There are many criticisms of the KONY 2012 video.
Many who watch only it may well assume that Kony is the only warlord wanted for trial by the ICC. That is, of course, fallacious and a great deal of supplementary popular education has followed in the campaign’s broad wake — assisted in large part by the timing of the ICC’s judgment against Lubanga and focus on other ICC cases.
Some have asked why the focus on Kony rather than on, for example, President Omar Al-Bashir of Sudan? He is also the subject of an ICC arrest warrant for his alleged genocide, war crimes and crimes against humanity in the Darfur Region of his country.
I am untroubled by the selection of Kony as the focus of the campaign. Invisible Children had to make a choice about which individual and which conflict to highlight and they have been engaged in Northern Uganda for many years. Why not Kony, particularly given that the campaign has provided a catalyst for much broader coverage of other ICC cases?
There are also facile critiques. One example is the suggestion that the superfluity of the campaign’s information about the conflict in Northern Uganda will result in millions mistakenly believing they now understand the Northern Ugandan Conflict.
That sort of reaction to the campaign entirely misses the point. The overwhelming majority of the 80 million viewers (to date) of the video would simply not engage with a documentary on the history of the Northern Ugandan conflict. But those 80 million viewers now know that there is a permanent international criminal court functioning in The Hague, capable of conducting fair and transparent trial proceedings against those who, in the past, would not have faced trial.
Those 80 million now also know that the Court is frustrated in its work by a lack of determination on the part of authorities around the world to arrest wanted accused. If just a tiny percentage of those 80 million take the opportunity to launch into a process of self-discovery about the peoples of Northern Uganda — their culture, language, religion and values — the victims of Kony’s atrocities, the campaign will have made an additional significant contribution.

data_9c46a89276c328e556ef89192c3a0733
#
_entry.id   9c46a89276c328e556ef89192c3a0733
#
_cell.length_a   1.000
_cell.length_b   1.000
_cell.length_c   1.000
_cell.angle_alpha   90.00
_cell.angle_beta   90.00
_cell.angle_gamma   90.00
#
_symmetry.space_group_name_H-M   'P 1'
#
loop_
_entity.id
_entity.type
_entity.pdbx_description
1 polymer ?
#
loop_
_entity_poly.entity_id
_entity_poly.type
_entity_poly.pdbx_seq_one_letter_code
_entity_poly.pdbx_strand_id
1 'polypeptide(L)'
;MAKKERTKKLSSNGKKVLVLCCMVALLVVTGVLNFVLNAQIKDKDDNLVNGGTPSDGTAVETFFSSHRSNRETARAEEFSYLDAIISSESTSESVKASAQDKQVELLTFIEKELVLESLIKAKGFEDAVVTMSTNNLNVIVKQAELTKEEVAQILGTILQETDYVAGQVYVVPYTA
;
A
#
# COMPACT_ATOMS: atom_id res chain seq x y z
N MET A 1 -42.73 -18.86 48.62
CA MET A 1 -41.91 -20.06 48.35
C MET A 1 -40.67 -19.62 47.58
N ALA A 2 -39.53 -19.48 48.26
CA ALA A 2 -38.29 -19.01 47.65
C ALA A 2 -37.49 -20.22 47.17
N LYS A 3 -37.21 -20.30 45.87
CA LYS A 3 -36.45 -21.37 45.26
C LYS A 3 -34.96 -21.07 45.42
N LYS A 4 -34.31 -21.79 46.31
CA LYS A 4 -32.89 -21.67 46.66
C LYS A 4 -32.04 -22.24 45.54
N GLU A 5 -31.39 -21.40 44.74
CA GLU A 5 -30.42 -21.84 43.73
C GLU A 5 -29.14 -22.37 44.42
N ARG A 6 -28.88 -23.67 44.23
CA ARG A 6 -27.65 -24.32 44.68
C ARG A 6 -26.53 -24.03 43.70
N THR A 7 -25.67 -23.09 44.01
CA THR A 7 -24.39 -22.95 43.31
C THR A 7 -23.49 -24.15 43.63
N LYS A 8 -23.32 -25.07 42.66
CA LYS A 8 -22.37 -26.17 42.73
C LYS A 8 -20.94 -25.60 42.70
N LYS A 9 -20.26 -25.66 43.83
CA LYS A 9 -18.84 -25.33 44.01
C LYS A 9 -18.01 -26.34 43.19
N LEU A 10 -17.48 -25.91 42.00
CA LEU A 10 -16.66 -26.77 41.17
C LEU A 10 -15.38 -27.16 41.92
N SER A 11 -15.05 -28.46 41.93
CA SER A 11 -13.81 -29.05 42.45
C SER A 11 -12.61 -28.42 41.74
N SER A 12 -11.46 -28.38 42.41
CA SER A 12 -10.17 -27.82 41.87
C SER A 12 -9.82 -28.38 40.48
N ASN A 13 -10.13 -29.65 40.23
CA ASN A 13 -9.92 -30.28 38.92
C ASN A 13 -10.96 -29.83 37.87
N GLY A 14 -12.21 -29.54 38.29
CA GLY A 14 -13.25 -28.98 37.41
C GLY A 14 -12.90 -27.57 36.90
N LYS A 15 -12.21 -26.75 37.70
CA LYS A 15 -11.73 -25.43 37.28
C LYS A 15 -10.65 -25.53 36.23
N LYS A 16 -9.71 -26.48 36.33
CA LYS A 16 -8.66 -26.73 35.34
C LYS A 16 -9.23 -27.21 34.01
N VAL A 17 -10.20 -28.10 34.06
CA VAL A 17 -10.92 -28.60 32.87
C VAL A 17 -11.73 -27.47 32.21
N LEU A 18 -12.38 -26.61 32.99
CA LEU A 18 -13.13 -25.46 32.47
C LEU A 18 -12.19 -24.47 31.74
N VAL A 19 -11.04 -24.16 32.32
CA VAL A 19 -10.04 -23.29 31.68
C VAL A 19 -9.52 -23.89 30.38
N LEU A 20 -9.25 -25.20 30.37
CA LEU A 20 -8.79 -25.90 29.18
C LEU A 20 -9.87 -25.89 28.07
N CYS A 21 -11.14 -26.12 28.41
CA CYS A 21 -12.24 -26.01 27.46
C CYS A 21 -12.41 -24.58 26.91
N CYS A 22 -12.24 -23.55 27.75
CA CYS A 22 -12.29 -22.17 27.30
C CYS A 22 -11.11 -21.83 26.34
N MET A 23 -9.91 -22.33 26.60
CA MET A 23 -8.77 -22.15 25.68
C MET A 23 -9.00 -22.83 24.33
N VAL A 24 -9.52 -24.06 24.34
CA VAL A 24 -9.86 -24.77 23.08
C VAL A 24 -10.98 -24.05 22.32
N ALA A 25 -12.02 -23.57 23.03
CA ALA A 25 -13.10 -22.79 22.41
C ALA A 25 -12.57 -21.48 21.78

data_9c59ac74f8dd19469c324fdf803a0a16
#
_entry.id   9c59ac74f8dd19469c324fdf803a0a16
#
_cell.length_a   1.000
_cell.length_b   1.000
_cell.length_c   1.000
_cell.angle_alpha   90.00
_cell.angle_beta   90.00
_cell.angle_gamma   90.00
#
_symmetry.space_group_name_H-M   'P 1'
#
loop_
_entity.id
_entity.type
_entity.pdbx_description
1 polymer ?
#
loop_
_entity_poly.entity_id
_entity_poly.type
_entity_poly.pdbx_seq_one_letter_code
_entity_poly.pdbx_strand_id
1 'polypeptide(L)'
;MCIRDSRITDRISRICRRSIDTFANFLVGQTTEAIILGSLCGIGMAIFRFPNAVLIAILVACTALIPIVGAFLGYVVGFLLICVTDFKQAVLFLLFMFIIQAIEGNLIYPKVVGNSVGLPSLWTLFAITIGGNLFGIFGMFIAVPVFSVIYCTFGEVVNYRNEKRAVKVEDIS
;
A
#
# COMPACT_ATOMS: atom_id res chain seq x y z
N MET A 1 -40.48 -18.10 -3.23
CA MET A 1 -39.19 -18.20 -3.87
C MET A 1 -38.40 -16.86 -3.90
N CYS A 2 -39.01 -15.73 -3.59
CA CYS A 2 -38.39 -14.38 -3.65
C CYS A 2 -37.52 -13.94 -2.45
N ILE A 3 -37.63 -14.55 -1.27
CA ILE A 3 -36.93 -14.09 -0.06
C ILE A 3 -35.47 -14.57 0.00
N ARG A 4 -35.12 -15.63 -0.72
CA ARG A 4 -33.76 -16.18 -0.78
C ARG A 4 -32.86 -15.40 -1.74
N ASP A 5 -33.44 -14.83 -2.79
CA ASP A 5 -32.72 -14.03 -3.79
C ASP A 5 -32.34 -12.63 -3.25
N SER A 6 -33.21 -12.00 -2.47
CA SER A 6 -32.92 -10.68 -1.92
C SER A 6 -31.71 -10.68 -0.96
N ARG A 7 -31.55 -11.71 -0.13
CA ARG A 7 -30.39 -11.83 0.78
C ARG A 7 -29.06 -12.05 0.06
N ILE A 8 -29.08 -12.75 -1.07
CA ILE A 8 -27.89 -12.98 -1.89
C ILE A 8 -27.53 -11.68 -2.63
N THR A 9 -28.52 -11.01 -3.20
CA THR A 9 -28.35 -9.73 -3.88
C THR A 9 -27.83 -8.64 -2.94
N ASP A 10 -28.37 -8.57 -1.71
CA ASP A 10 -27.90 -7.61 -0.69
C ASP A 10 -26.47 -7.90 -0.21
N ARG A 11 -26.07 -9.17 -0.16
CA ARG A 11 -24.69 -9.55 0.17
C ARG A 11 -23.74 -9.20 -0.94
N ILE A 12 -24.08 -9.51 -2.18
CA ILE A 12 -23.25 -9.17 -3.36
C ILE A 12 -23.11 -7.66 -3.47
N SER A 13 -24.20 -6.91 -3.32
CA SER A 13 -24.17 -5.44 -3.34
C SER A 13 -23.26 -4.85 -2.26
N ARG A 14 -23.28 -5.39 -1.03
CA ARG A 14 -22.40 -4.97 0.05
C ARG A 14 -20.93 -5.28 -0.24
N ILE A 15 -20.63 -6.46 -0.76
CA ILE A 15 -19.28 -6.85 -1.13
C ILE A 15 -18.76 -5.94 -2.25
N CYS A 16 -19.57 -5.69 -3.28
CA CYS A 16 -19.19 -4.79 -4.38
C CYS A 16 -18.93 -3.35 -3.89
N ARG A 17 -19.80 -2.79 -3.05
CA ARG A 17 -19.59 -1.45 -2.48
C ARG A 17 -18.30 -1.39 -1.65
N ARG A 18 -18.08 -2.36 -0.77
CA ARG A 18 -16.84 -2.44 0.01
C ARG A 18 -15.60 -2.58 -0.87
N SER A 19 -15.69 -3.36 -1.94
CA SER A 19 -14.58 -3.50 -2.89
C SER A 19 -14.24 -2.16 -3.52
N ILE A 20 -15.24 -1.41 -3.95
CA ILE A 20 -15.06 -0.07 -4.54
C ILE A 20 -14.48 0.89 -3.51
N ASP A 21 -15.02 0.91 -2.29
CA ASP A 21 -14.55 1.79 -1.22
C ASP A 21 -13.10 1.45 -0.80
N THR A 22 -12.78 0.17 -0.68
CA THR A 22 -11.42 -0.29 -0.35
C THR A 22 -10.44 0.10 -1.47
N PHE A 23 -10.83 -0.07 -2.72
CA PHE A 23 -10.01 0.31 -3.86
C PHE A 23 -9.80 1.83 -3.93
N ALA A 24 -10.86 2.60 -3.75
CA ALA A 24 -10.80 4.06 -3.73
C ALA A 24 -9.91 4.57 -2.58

Other criticisms of the campaign deserve much greater attention and a considered response.
Who are Invisible Children and how do they operate? What is their commitment to Northern Uganda and what projects do they operate there? How are those projects received by the local population and what contributions have the projects made? What percentage of the funds received by the organisation are spent on administrative costs and what percentage of funds raised through the KONY 2012 campaign will be spent on projects in Northern Uganda?
Before I donate money to the campaign I would want to check out the answers to some of these questions.
But the most telling criticisms for me are the ones emanating from the region itself. The video does not explain that the situation in Northern Uganda is no longer as it was and that the Lord’s Resistance Army has had to move on into other neighbouring countries. People in Northern Uganda are reportedly trying to rebuild their lives and to move on from Kony’s reign of terror and the assertion is that many of them are upset that the video does not tell their story or reflect their perspectives.
There is much talk of justice — for Kony, for the victims, for Uganda, for the international community. How do we ensure that those who have suffered most are front and centre in any campaign and in any subsequent trial proceedings?
This is a genuinely serious critique and not an easy one to answer.